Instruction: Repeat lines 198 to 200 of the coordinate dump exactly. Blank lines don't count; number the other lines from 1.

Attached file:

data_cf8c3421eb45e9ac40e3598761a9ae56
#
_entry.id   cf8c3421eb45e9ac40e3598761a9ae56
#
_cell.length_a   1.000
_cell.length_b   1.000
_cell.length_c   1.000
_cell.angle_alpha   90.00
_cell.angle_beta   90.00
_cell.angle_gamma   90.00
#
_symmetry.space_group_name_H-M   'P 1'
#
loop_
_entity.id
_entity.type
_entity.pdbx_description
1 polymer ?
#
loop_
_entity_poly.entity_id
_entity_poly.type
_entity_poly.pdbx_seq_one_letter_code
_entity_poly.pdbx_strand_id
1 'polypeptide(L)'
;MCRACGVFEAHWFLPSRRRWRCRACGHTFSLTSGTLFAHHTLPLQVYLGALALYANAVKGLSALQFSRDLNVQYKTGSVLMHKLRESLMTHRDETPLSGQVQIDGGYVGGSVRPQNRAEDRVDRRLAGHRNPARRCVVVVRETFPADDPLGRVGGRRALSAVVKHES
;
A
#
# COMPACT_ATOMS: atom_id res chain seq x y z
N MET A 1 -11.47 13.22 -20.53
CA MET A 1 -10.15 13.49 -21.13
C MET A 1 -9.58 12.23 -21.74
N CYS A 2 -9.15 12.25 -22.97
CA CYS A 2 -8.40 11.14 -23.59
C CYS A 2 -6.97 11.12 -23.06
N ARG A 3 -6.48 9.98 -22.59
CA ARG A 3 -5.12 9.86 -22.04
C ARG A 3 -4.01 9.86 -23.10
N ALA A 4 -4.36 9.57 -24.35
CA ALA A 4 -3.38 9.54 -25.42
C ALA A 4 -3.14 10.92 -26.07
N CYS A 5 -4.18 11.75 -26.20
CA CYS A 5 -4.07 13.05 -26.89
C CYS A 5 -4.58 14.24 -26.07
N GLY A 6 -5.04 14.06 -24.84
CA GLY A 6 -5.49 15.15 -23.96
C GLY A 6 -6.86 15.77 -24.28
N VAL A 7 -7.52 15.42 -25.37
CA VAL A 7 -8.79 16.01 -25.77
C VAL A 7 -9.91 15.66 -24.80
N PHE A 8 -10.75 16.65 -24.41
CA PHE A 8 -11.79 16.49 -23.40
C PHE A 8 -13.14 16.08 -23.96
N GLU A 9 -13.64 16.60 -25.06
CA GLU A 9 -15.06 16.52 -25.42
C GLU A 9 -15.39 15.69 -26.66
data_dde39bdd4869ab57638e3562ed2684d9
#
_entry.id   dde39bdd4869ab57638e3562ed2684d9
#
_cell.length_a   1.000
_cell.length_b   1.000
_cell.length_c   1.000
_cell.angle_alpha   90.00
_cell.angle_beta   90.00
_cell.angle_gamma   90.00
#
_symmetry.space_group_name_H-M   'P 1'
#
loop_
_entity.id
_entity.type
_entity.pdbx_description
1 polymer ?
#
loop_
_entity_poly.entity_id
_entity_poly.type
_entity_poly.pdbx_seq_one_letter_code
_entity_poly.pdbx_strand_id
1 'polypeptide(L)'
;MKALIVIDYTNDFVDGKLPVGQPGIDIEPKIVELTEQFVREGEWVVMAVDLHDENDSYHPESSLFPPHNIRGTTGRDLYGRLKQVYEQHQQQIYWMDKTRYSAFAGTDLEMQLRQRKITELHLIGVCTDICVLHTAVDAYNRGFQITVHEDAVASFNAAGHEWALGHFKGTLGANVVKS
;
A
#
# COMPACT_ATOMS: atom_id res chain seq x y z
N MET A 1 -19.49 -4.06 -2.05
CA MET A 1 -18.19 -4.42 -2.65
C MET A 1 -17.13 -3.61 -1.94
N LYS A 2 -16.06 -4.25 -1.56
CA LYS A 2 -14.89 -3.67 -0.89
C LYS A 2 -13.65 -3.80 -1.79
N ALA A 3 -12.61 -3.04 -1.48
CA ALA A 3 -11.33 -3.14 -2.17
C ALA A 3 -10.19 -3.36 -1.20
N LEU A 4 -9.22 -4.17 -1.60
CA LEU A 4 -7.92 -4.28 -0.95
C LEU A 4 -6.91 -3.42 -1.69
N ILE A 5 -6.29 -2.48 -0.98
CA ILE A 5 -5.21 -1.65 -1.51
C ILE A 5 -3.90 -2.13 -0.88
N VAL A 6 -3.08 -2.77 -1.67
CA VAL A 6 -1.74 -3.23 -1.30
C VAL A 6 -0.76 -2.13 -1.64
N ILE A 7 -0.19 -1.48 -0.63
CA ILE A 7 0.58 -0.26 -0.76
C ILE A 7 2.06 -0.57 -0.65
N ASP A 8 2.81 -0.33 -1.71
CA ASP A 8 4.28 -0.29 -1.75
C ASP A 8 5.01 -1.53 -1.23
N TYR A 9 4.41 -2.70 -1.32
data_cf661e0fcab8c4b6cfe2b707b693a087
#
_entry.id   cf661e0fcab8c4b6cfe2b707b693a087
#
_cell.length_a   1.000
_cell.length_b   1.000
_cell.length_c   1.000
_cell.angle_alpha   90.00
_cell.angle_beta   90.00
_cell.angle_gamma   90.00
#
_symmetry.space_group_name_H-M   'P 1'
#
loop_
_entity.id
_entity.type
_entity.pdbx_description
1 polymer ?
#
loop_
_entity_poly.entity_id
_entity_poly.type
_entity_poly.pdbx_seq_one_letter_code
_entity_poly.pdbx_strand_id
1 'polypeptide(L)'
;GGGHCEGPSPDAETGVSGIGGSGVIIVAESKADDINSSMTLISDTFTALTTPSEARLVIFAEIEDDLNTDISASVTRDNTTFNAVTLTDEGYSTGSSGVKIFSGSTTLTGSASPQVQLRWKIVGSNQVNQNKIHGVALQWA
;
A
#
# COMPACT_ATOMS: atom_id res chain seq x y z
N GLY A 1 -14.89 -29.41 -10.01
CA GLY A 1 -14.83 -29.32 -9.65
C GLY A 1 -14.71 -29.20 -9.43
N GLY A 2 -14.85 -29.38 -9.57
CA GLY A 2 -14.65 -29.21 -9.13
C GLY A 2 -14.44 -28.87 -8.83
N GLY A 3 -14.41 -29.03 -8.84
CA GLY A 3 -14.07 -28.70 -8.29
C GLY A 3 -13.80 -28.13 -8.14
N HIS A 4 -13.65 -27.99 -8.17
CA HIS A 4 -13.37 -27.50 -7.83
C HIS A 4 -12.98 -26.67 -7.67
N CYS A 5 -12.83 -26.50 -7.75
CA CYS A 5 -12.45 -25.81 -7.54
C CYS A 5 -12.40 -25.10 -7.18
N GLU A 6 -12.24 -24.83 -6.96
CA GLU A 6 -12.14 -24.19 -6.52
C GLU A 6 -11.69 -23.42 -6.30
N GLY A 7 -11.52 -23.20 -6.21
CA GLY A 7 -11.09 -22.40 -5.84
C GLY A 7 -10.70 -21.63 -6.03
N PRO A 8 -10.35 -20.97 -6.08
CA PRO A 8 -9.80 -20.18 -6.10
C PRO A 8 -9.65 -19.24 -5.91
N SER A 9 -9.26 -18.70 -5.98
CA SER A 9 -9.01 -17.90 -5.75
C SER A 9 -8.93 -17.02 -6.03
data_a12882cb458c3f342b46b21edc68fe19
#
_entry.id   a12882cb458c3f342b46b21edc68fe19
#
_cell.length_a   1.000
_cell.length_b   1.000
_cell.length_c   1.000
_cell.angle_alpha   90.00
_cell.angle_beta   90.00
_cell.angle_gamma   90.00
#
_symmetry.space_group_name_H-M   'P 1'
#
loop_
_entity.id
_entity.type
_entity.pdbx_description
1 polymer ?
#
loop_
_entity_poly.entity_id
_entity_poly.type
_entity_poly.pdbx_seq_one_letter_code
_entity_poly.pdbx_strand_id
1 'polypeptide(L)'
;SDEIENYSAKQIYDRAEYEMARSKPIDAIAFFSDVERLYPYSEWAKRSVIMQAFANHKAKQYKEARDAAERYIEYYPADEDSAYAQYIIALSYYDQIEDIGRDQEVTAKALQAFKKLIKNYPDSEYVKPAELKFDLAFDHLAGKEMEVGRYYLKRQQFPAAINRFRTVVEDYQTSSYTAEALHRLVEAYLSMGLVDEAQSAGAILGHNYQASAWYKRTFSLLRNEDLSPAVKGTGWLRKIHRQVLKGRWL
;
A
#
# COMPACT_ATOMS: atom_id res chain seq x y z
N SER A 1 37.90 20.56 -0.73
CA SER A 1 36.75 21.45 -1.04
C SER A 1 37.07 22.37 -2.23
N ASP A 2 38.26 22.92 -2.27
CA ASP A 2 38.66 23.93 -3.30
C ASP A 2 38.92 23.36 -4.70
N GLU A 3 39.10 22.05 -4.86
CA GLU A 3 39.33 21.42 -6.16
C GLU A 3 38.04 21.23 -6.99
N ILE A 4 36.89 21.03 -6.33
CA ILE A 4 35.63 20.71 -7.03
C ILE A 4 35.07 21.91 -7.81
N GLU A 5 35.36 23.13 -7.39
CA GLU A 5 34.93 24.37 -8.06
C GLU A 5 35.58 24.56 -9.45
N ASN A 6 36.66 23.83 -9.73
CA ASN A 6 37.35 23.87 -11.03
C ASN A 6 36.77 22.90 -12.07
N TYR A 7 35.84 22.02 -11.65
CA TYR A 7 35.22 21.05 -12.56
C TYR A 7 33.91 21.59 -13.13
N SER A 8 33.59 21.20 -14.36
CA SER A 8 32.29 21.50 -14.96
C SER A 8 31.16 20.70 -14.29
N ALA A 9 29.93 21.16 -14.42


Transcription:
#
# COMPACT_ATOMS: atom_id res chain seq x y z
N SER A 1 37.90 20.56 -0.73